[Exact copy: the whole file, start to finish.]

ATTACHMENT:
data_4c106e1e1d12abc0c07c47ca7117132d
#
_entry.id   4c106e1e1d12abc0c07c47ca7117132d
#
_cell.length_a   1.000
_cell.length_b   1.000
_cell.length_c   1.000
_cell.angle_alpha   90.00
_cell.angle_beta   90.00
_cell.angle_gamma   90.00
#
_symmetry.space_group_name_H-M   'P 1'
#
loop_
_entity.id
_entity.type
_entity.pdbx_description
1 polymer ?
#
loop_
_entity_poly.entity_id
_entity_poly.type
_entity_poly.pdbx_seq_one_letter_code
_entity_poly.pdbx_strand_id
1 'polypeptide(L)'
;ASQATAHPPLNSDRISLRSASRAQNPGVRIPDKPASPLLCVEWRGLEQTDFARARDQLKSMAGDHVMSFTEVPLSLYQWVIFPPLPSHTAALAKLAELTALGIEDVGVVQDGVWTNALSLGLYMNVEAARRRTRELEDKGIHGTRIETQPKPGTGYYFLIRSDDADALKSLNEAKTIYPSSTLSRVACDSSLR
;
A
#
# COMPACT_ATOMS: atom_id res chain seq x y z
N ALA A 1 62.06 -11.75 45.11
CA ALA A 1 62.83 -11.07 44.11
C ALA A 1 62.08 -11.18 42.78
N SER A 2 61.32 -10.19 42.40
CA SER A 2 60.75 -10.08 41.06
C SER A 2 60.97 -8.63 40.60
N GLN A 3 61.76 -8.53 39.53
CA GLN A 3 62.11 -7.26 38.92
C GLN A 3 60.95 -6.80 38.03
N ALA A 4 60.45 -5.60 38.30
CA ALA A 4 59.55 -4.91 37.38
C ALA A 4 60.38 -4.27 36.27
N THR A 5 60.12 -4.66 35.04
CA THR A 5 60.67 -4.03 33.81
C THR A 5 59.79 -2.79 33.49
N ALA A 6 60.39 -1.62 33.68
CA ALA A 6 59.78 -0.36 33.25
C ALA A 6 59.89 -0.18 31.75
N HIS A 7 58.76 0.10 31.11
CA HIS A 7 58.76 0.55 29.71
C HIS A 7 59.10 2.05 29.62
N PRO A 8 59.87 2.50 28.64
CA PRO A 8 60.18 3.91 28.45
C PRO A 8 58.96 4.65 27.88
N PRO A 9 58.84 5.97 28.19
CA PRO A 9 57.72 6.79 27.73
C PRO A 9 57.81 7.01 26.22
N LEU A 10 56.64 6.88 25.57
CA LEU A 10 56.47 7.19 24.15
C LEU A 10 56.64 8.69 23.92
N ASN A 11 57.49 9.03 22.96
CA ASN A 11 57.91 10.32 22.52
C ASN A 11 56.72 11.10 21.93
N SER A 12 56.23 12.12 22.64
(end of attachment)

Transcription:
data_4c106e1e1d12abc0c07c47ca7117132d
#
_entry.id   4c106e1e1d12abc0c07c47ca7117132d
#
_cell.length_a   1.000
_cell.length_b   1.000
_cell.length_c   1.000
_cell.angle_alpha   90.00
_cell.angle_beta   90.00
_cell.angle_gamma   90.00
#
_symmetry.space_group_name_H-M   'P 1'
#
loop_
_entity.id
_entity.type
_entity.pdbx_description
1 polymer ?
#
loop_
_entity_poly.entity_id
_entity_poly.type
_entity_poly.pdbx_seq_one_letter_code
_entity_poly.pdbx_strand_id
1 'polypeptide(L)'
;ASQATAHPPLNSDRISLRSASRAQNPGVRIPDKPASPLLCVEWRGLEQTDFARARDQLKSMAGDHVMSFTEVPLSLYQWVIFPPLPSHTAALAKLAELTALGIEDVGVVQDGVWTNALSLGLYMNVEAARRRTRELEDKGIHGTRIETQPKPGTGYYFLIRSDDADALKSLNEAKTIYPSSTLSRVACDSSLR
;
A
#
# COMPACT_ATOMS: atom_id res chain seq x y z
N ALA A 1 62.06 -11.75 45.11
CA ALA A 1 62.83 -11.07 44.11
C ALA A 1 62.08 -11.18 42.78
N SER A 2 61.32 -10.19 42.40
CA SER A 2 60.75 -10.08 41.06
C SER A 2 60.97 -8.63 40.60
N GLN A 3 61.76 -8.53 39.53
CA GLN A 3 62.11 -7.26 38.92
C GLN A 3 60.95 -6.80 38.03
N ALA A 4 60.45 -5.60 38.30
CA ALA A 4 59.55 -4.91 37.38
C ALA A 4 60.38 -4.27 36.27
N THR A 5 60.12 -4.66 35.04
CA THR A 5 60.67 -4.03 33.81
C THR A 5 59.79 -2.79 33.49
N ALA A 6 60.39 -1.62 33.68
CA ALA A 6 59.78 -0.36 33.25
C ALA A 6 59.89 -0.18 31.75
N HIS A 7 58.76 0.10 31.11
CA HIS A 7 58.76 0.55 29.71
C HIS A 7 59.10 2.05 29.62
N PRO A 8 59.87 2.50 28.64
CA PRO A 8 60.18 3.91 28.45
C PRO A 8 58.96 4.65 27.88
N PRO A 9 58.84 5.97 28.19
CA PRO A 9 57.72 6.79 27.73
C PRO A 9 57.81 7.01 26.22
N LEU A 10 56.64 6.88 25.57
CA LEU A 10 56.47 7.19 24.15
C LEU A 10 56.64 8.69 23.92
N ASN A 11 57.49 9.03 22.96
CA ASN A 11 57.91 10.32 22.52
C ASN A 11 56.72 11.10 21.93
N SER A 12 56.23 12.12 22.64